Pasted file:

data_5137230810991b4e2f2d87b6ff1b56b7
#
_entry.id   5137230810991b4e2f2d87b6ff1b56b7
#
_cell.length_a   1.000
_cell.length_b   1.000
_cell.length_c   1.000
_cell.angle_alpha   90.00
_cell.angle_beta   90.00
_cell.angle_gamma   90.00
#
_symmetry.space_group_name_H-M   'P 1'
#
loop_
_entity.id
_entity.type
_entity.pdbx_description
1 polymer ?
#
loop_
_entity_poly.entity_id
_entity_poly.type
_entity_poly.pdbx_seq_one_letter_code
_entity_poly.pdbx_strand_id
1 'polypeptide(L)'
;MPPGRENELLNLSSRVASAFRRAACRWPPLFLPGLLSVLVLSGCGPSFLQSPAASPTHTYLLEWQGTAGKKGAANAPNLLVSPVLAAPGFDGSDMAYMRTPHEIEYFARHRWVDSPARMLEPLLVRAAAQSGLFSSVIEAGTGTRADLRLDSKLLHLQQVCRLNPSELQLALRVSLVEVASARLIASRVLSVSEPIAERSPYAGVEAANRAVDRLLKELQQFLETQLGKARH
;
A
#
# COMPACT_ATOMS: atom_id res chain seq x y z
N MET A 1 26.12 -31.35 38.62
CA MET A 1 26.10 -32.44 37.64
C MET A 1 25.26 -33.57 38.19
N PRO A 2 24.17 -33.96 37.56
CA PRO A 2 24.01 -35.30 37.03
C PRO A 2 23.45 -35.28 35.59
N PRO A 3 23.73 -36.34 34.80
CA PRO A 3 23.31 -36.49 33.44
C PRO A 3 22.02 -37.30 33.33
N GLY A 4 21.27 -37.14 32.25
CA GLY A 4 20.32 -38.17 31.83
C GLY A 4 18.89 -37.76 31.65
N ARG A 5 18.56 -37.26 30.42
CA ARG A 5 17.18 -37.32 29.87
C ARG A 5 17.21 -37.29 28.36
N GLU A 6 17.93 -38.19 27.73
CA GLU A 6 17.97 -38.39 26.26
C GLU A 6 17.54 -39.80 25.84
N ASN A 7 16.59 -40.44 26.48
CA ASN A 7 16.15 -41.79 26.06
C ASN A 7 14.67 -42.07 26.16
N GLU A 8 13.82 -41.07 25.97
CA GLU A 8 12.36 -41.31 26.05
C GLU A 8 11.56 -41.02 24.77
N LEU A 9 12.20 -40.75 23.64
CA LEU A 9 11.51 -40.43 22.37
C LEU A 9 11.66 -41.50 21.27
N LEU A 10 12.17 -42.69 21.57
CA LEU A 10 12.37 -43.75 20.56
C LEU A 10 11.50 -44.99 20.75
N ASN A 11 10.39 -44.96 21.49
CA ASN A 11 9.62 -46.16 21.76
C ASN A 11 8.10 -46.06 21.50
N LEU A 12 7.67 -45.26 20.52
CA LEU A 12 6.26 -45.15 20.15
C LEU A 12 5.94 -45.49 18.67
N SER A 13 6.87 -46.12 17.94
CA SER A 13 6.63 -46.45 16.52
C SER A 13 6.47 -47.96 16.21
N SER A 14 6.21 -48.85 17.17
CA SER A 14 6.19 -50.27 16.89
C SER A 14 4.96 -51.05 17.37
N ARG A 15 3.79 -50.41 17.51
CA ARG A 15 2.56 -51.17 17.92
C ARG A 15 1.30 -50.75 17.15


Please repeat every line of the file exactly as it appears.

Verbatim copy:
data_5137230810991b4e2f2d87b6ff1b56b7
#
_entry.id   5137230810991b4e2f2d87b6ff1b56b7
#
_cell.length_a   1.000
_cell.length_b   1.000
_cell.length_c   1.000
_cell.angle_alpha   90.00
_cell.angle_beta   90.00
_cell.angle_gamma   90.00
#
_symmetry.space_group_name_H-M   'P 1'
#
loop_
_entity.id
_entity.type
_entity.pdbx_description
1 polymer ?
#
loop_
_entity_poly.entity_id
_entity_poly.type
_entity_poly.pdbx_seq_one_letter_code
_entity_poly.pdbx_strand_id
1 'polypeptide(L)'
;MPPGRENELLNLSSRVASAFRRAACRWPPLFLPGLLSVLVLSGCGPSFLQSPAASPTHTYLLEWQGTAGKKGAANAPNLLVSPVLAAPGFDGSDMAYMRTPHEIEYFARHRWVDSPARMLEPLLVRAAAQSGLFSSVIEAGTGTRADLRLDSKLLHLQQVCRLNPSELQLALRVSLVEVASARLIASRVLSVSEPIAERSPYAGVEAANRAVDRLLKELQQFLETQLGKARH
;
A
#
# COMPACT_ATOMS: atom_id res chain seq x y z
N MET A 1 26.12 -31.35 38.62
CA MET A 1 26.10 -32.44 37.64
C MET A 1 25.26 -33.57 38.19
N PRO A 2 24.17 -33.96 37.56
CA PRO A 2 24.01 -35.30 37.03
C PRO A 2 23.45 -35.28 35.59
N PRO A 3 23.73 -36.34 34.80
CA PRO A 3 23.31 -36.49 33.44
C PRO A 3 22.02 -37.30 33.33
N GLY A 4 21.27 -37.14 32.25
CA GLY A 4 20.32 -38.17 31.83
C GLY A 4 18.89 -37.76 31.65
N ARG A 5 18.56 -37.26 30.42
CA ARG A 5 17.18 -37.32 29.87
C ARG A 5 17.21 -37.29 28.36
N GLU A 6 17.93 -38.19 27.73
CA GLU A 6 17.97 -38.39 26.26
C GLU A 6 17.54 -39.80 25.84
N ASN A 7 16.59 -40.44 26.48
CA ASN A 7 16.15 -41.79 26.06
C ASN A 7 14.67 -42.07 26.16
N GLU A 8 13.82 -41.07 25.97
CA GLU A 8 12.36 -41.31 26.05
C GLU A 8 11.56 -41.02 24.77
N LEU A 9 12.20 -40.75 23.64
CA LEU A 9 11.51 -40.43 22.37
C LEU A 9 11.66 -41.50 21.27
N LEU A 10 12.17 -42.69 21.57
CA LEU A 10 12.37 -43.75 20.56
C LEU A 10 11.50 -44.99 20.75
N ASN A 11 10.39 -44.96 21.49
CA ASN A 11 9.62 -46.16 21.76
C ASN A 11 8.10 -46.06 21.50
N LEU A 12 7.67 -45.26 20.52
CA LEU A 12 6.26 -45.15 20.15
C LEU A 12 5.94 -45.49 18.67
N SER A 13 6.87 -46.12 17.94
CA SER A 13 6.63 -46.45 16.52
C SER A 13 6.47 -47.96 16.21
N SER A 14 6.21 -48.85 17.17
CA SER A 14 6.19 -50.27 16.89
C SER A 14 4.96 -51.05 17.37
N ARG A 15 3.79 -50.41 17.51
CA ARG A 15 2.56 -51.17 17.92
C ARG A 15 1.30 -50.75 17.15